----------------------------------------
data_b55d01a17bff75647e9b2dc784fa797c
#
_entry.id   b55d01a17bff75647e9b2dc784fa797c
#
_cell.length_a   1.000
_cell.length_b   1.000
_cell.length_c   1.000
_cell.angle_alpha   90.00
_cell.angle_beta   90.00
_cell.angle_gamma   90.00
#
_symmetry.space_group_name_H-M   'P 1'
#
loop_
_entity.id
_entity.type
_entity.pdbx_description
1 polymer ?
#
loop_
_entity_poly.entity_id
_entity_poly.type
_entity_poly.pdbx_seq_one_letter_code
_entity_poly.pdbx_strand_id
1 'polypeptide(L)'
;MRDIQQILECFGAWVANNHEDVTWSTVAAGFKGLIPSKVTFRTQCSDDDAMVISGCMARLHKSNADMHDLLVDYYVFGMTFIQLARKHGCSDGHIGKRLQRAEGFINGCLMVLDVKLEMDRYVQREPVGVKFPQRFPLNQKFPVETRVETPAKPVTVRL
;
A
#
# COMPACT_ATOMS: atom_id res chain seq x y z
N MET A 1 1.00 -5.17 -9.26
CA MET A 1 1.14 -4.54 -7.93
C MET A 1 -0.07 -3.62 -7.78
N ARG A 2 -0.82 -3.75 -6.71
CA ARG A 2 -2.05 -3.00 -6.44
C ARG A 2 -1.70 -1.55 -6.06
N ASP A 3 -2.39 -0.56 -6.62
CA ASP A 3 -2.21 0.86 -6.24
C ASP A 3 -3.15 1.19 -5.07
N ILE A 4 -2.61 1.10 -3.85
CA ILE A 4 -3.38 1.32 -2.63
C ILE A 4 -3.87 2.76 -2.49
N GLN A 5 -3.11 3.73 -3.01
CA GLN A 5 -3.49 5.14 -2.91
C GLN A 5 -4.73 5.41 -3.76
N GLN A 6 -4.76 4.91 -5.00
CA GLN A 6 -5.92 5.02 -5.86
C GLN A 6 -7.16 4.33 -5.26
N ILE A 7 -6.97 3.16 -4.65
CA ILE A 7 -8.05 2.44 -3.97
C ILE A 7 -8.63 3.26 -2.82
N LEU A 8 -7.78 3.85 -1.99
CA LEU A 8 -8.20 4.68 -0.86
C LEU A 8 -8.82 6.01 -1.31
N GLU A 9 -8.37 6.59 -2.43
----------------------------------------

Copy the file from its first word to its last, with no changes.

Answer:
data_b55d01a17bff75647e9b2dc784fa797c
#
_entry.id   b55d01a17bff75647e9b2dc784fa797c
#
_cell.length_a   1.000
_cell.length_b   1.000
_cell.length_c   1.000
_cell.angle_alpha   90.00
_cell.angle_beta   90.00
_cell.angle_gamma   90.00
#
_symmetry.space_group_name_H-M   'P 1'
#
loop_
_entity.id
_entity.type
_entity.pdbx_description
1 polymer ?
#
loop_
_entity_poly.entity_id
_entity_poly.type
_entity_poly.pdbx_seq_one_letter_code
_entity_poly.pdbx_strand_id
1 'polypeptide(L)'
;MRDIQQILECFGAWVANNHEDVTWSTVAAGFKGLIPSKVTFRTQCSDDDAMVISGCMARLHKSNADMHDLLVDYYVFGMTFIQLARKHGCSDGHIGKRLQRAEGFINGCLMVLDVKLEMDRYVQREPVGVKFPQRFPLNQKFPVETRVETPAKPVTVRL
;
A
#
# COMPACT_ATOMS: atom_id res chain seq x y z
N MET A 1 1.00 -5.17 -9.26
CA MET A 1 1.14 -4.54 -7.93
C MET A 1 -0.07 -3.62 -7.78
N ARG A 2 -0.82 -3.75 -6.71
CA ARG A 2 -2.05 -3.00 -6.44
C ARG A 2 -1.70 -1.55 -6.06
N ASP A 3 -2.39 -0.56 -6.62
CA ASP A 3 -2.21 0.86 -6.24
C ASP A 3 -3.15 1.19 -5.07
N ILE A 4 -2.61 1.10 -3.85
CA ILE A 4 -3.38 1.32 -2.63
C ILE A 4 -3.87 2.76 -2.49
N GLN A 5 -3.11 3.73 -3.01
CA GLN A 5 -3.49 5.14 -2.91
C GLN A 5 -4.73 5.41 -3.76
N GLN A 6 -4.76 4.91 -5.00
CA GLN A 6 -5.92 5.02 -5.86
C GLN A 6 -7.16 4.33 -5.26
N ILE A 7 -6.97 3.16 -4.65
CA ILE A 7 -8.05 2.44 -3.97
C ILE A 7 -8.63 3.26 -2.82
N LEU A 8 -7.78 3.85 -1.99
CA LEU A 8 -8.20 4.68 -0.86
C LEU A 8 -8.82 6.01 -1.31
N GLU A 9 -8.37 6.59 -2.43